Italy kicks off another big year for Europe

In 2017 we reach the 60th anniversary of the Treaty of Rome, but the main concern is that Europe will remain in denial and stupor. But the economic difference between Europe's north and south continues to widen, as turbulent Italy so clearly demonstrates. Hold on to your seats

Fireworks with little celebrate in Rome
Tim Hedges
On 9 January 2017 09:10

The year 2016 began in Italy with the state broadcaster, RAI, doing an outside broadcast for the countdown to the year from Matera in the deep south, and getting the time wrong by 51 seconds. It was, incidentally, the first time anyone had been early for anything, anywhere south of Milan.

The Italians were outraged.

No such drama rocked the start of 2017. Perhaps enough had happened in the year just gone, with Brexit, Trump and the resignation of Prime Minister Renzi.

Italians are normally a conservative nation, but seem to have enjoyed watching the establishment getting a good kicking. They are, however, pessimists and wonder what will come of all this.

Not much that is good for Italy, I think.

2017 will bring elections in the most important parts of the EU: France, Holland, Germany and, in all probability, Italy too. The mood is increasingly fractious; we have had Trump and Brexit, so Europe can expect …. Not a lot.

Neither Fillon nor Macron are likely to make any significant changes to France, despite the rhetoric. The best that can be hoped for is that they will be less ineffective than Hollande. Geert Wilders may lead the largest party in the Netherlands but is unlikely to be able to form a government.

Italy will change its electoral law in time to keep Beppe Grillo out, but any new leader will be too emasculated to enact serious change. The Germans are far too conservative to vote for anyone except Angela Merkel.

Indeed my main preoccupation as, in the coming year, we reach the 60th anniversary of the Treaty of Rome, is that Europe fails to change at all. Isolated in Brussels, with its decent restaurants and chauffeur driven cars, and expecting their generous pensions, our ruling élite might well be under the impression that there is nothing wrong in their fiefdom.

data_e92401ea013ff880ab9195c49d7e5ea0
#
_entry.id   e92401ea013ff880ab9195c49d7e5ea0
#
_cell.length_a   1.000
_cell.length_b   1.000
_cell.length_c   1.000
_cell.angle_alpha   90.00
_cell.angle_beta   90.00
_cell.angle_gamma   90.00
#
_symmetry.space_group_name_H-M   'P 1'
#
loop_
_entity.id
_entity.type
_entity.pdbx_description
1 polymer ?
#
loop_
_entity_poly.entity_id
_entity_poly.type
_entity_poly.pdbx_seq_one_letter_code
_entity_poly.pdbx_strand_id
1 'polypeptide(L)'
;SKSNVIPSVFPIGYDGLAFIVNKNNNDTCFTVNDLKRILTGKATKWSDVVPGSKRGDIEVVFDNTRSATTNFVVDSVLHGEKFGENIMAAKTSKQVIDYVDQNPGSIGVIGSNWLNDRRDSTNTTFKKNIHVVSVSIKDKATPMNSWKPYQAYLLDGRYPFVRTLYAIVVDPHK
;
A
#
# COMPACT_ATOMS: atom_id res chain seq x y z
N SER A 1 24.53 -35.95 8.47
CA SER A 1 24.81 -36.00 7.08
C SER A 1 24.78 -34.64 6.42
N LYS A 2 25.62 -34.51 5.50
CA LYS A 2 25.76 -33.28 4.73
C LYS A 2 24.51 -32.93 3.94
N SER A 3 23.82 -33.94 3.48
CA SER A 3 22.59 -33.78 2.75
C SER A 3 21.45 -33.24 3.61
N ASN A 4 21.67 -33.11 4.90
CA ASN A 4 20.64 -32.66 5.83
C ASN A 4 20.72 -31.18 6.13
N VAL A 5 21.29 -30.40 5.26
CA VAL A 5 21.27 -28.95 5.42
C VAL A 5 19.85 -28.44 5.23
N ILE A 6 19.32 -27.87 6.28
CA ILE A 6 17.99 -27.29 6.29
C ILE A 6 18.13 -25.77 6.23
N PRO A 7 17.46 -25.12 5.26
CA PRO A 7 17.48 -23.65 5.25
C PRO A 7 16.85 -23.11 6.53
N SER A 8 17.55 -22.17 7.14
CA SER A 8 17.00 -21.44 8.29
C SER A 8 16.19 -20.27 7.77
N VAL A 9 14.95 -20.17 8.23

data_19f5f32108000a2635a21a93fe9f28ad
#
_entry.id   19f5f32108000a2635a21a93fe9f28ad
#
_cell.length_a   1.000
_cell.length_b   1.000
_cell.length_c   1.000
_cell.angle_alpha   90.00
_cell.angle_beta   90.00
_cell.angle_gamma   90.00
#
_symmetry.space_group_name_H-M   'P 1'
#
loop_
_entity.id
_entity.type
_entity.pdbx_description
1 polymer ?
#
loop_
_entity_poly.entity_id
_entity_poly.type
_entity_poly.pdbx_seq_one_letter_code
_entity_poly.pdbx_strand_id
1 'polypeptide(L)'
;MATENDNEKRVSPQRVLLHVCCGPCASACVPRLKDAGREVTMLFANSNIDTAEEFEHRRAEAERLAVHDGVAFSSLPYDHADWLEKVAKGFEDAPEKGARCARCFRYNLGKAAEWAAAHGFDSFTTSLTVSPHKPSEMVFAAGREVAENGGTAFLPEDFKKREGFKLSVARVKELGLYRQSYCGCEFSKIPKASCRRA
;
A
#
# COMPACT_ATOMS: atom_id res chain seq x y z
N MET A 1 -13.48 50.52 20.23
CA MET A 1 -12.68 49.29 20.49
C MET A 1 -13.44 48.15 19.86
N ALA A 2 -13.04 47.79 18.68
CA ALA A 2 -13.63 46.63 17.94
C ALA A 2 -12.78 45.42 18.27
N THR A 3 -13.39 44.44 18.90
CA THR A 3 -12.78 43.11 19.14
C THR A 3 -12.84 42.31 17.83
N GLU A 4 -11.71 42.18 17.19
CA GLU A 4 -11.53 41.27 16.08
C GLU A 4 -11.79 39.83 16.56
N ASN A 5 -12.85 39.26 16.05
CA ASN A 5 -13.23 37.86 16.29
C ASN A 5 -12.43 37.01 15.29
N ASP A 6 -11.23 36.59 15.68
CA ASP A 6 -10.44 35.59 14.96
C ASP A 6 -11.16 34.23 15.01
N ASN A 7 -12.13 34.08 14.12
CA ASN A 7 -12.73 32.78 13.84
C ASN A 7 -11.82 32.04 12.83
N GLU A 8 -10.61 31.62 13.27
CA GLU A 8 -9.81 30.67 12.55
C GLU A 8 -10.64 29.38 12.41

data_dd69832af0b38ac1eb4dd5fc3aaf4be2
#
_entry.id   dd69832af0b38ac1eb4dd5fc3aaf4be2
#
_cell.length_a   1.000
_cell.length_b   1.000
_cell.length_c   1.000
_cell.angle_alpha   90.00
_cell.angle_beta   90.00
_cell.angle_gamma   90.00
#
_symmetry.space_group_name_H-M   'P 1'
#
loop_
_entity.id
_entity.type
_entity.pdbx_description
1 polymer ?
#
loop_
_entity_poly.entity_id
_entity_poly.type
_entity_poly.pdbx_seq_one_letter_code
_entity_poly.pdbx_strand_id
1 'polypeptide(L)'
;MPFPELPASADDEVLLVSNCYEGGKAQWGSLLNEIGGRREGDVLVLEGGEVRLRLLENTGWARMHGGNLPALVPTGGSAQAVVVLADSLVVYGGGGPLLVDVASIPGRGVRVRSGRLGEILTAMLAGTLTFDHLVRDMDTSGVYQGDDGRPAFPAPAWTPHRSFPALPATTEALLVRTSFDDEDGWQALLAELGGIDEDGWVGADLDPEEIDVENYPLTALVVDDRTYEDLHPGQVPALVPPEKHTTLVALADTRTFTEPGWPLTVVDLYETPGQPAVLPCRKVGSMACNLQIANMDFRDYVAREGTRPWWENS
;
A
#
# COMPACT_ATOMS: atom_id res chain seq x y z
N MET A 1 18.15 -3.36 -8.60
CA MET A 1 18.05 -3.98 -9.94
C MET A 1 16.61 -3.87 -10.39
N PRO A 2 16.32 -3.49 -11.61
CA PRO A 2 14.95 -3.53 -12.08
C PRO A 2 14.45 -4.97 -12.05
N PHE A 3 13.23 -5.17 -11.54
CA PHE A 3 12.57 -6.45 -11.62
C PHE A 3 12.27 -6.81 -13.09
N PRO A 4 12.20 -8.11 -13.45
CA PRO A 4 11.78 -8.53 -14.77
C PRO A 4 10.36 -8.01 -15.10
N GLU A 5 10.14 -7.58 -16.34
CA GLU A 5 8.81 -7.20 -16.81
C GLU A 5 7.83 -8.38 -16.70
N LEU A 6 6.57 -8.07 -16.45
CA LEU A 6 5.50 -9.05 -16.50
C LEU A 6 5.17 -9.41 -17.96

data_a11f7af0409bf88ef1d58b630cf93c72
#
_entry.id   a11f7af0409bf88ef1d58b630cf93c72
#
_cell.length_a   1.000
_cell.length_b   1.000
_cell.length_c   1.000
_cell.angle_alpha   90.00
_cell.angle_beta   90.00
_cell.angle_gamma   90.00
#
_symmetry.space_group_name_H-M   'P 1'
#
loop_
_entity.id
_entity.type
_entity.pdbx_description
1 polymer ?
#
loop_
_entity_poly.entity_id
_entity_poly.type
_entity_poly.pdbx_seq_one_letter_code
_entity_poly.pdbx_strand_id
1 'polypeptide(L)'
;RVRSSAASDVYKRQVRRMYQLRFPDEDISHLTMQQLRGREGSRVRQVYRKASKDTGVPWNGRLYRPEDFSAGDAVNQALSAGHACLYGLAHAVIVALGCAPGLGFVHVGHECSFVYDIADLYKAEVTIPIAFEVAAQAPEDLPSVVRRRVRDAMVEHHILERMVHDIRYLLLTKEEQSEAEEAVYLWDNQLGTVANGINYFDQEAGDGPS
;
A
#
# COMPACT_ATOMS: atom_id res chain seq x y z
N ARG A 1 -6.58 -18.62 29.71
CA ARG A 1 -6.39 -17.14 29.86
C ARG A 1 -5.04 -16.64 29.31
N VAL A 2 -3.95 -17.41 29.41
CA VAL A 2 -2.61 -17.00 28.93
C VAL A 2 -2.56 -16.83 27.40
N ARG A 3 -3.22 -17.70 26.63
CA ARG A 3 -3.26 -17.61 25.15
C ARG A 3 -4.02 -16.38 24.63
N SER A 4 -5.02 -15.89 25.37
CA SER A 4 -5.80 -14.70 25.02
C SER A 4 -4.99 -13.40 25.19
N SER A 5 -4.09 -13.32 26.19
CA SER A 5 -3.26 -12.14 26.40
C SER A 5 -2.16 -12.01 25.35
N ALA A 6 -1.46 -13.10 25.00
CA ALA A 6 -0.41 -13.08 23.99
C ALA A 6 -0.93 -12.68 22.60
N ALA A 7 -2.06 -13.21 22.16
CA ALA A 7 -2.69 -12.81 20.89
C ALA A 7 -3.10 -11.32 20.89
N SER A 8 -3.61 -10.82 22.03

They will tell themselves that the Americans with Trump and the British with their Brexit have always been crazy – Anglo-Sassons, vous savez - and order another pousse-café after lunch. That would be a mistake.

The economic difference between the north and south of the EU is widening. Youth unemployment in Italy, Spain and Greece is at levels normally associated with civil unrest.

Whilst the Eurozone as a whole seems to have warded off deflation, with a modest 1.1 percent rise in prices, Italy suffered falling prices last year. With the falling prices come falling investment and falling confidence. Who would start a business here, now?

Europe has shown a woeful inability to cope with immigration, and on the back of this there are disturbing signs of extreme right-wing politics in the Visegrad countries, Poland, Czech Republic, Slovakia and Hungary.

There are signs, particularly in Poland and Hungary, of restrictions on the press and circumventing of the democratic process.

The 28 countries of the EU, with the exceptions of Britain, which is leaving, and France, are so complaisant on defence that America is threatening to give up on them. Europe’s eastern borders are defended by America, Canada and Britain.

So it is not just the economy, but the entire social fabric of Europe which is breaking down. A thousand cars were torched in France over New Year, and the police described it as quiet.

Amidst all the terror threats, the police in the ungovernable Molenbeek district of Brussels are working to rule. My fear is that this once great continent is losing the cultural cohesion it had before Maastricht, through lack of democracy, incompetence and smug laziness.

I am beginning to feel that Brexit was not warning enough, that Europe needs a proper revolution. Though I would not wish the Le Pen family on anyone, some such major upheaval might cause Europe to ditch its self-satisfied, unelected élite for something a bit closer to the people.

So, happy 2017, EU, and happy 60th birthday. And good luck; you’ll need it.

And a happy 2017 to The Commentator’s readers.

Tim Hedges, The Commentator's Italy Correspondent, had a career in corporate finance before moving to Rome where he works as a freelancewriter, novelist, and farmer. You can read more of his articles about Italy here

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